verb (used with object)
verb (used without object)
Origin of etch
Examples from the Web for etch
I wish I could rub out my life,” she laments in the opening chapter, “twiddling knobs as on an Etch A Sketch, and start again.Feminist Flagellant: Liz Jones’s Surprising Brand of Tell-All|Emma Garman|July 22, 2013|DAILY BEAST
On cable, you shake an Etch a Sketch every time you go on air.
But once he broke out the big Etch A Sketch in his first debate against President Obama, Mitt started soaring in the polls.Moderate Mitt’s Rise and Conservatives’ Cognitive Dissonance|John Avlon|October 16, 2012|DAILY BEAST
But Lamont calls him “an Etch a Sketch candidate” and says he had “not a prayer” of winning reelection.Joe Lieberman’s Slow-Motion Divorce From the Democratic Party|Howard Kurtz|July 18, 2012|DAILY BEAST
He could not control the pattern of lines beginning to etch themselves into the skin of that young face.Walker Evans’ Famous Picture of an Alabama Tenant Farmer’s Wife Is Celebrated and Explained|Malcolm Jones|July 11, 2012|DAILY BEAST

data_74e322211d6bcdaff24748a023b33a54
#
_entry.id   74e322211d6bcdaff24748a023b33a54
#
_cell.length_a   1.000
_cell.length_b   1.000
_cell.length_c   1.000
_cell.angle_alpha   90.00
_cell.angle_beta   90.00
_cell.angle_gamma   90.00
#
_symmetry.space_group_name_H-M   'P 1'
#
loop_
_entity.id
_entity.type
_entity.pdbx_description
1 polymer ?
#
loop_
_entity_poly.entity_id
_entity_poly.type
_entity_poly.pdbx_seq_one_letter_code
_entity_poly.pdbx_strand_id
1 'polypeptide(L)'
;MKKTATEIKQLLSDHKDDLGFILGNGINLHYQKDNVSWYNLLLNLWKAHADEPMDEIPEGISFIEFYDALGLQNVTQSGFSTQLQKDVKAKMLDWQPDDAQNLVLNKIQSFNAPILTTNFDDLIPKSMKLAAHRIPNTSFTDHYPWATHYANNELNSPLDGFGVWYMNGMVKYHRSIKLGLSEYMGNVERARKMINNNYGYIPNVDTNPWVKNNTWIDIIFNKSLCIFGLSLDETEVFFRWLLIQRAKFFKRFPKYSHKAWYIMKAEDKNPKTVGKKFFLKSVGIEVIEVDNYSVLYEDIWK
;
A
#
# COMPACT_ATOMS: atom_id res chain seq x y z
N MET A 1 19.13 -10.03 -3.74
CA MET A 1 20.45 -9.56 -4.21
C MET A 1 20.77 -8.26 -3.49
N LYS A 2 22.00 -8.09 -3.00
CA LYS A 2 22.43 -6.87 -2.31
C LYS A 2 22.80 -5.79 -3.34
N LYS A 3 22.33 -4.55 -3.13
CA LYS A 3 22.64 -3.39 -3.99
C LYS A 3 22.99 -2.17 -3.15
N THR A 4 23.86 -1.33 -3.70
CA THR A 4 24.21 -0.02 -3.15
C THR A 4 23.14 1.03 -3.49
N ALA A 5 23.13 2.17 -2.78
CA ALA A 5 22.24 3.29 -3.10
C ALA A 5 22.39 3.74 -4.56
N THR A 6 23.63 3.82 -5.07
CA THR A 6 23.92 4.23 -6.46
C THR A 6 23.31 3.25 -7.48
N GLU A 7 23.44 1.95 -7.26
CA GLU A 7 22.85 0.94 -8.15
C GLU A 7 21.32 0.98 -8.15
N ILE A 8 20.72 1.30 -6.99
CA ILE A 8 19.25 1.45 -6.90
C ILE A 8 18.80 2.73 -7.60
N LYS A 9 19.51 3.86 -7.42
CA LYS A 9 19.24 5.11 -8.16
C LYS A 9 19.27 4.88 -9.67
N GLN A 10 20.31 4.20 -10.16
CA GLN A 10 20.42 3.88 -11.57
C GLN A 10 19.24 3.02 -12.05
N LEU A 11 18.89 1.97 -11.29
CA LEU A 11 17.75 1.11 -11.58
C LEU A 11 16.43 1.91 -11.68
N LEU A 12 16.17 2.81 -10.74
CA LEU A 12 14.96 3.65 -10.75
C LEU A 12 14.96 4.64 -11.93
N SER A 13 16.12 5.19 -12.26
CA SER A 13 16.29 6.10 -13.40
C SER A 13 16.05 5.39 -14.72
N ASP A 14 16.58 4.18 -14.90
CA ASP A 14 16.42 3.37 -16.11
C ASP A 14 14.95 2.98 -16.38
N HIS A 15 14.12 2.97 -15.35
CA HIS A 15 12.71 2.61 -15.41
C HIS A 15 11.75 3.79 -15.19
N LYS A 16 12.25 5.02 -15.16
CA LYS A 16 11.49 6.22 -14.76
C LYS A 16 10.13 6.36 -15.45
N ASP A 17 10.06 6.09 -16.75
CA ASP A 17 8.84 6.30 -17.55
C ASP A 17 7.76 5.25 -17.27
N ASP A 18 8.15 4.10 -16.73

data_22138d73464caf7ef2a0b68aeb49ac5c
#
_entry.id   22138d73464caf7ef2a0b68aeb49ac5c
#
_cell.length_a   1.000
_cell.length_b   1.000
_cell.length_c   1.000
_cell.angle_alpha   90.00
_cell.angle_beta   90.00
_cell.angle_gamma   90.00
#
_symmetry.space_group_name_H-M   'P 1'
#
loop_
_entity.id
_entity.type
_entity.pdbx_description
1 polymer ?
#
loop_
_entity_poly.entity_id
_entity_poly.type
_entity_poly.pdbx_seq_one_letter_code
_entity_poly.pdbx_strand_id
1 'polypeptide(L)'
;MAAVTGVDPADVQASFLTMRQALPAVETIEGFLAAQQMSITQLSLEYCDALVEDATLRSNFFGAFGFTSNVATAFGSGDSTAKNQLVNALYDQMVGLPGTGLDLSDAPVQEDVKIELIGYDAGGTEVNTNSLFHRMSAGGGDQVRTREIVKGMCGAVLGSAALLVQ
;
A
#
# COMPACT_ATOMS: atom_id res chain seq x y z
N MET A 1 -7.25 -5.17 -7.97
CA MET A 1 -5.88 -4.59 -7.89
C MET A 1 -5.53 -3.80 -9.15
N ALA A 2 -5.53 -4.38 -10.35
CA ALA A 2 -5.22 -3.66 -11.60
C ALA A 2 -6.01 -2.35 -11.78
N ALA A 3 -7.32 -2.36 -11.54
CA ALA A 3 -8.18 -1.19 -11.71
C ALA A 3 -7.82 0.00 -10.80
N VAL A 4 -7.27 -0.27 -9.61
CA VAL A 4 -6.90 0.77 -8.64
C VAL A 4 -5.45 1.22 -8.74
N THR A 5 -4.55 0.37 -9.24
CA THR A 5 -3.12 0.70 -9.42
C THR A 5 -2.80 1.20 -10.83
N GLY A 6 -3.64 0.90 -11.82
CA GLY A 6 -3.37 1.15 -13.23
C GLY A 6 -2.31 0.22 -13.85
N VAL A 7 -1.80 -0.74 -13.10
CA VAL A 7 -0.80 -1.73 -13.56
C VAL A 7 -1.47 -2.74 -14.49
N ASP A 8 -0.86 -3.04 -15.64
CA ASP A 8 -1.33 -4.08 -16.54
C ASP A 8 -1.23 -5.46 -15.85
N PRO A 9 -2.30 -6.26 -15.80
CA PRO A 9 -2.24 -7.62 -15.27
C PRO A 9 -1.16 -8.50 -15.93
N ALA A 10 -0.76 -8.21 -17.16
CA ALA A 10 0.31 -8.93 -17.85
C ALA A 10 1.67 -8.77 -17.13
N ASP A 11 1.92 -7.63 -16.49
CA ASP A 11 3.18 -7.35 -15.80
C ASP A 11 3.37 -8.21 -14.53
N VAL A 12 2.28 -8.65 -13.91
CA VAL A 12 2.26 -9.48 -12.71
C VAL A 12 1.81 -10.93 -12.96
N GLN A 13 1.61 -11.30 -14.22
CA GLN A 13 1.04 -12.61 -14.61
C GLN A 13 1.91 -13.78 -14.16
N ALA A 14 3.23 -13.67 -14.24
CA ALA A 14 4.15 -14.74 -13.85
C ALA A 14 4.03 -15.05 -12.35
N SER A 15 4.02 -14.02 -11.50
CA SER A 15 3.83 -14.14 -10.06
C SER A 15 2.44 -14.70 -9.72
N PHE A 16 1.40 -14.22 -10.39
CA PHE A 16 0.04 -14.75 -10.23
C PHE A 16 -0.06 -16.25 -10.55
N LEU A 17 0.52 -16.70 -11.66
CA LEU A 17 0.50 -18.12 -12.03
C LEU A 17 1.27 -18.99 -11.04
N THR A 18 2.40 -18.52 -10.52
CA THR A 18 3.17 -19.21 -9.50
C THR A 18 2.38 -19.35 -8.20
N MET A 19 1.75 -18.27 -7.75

Etch all shades of the color pretty deeply in any of the stippled or aquatint styles.
Make the necessary erasures with water of Ayr stone and etch with fairly strong nitric acid.Practical Lithography|Alfred Seymour
Etch only enough to eat away the uppermost parts of the prepared surface that have not been permeated with fat.
Then, I love to etch, particularly on noses, and that was a good big one.Daisy|Miranda Eliot Swan
But you cannot etch a girl—nor, unless in his old age, or with very partial rendering of him, a gentleman.On the Old Road Vol. 1 (of 2)|John Ruskin
British Dictionary definitions for etch
Word Origin for etch
Word Origin and History for etch
1630s, "to engrave by eating away the surface of with acids," from Dutch etsen, from German ätzen "to etch," from Old High German azzon "cause to bite, feed," from Proto-Germanic *atjanan, causative of *etanan "eat" (see eat). Related: Etched; etching.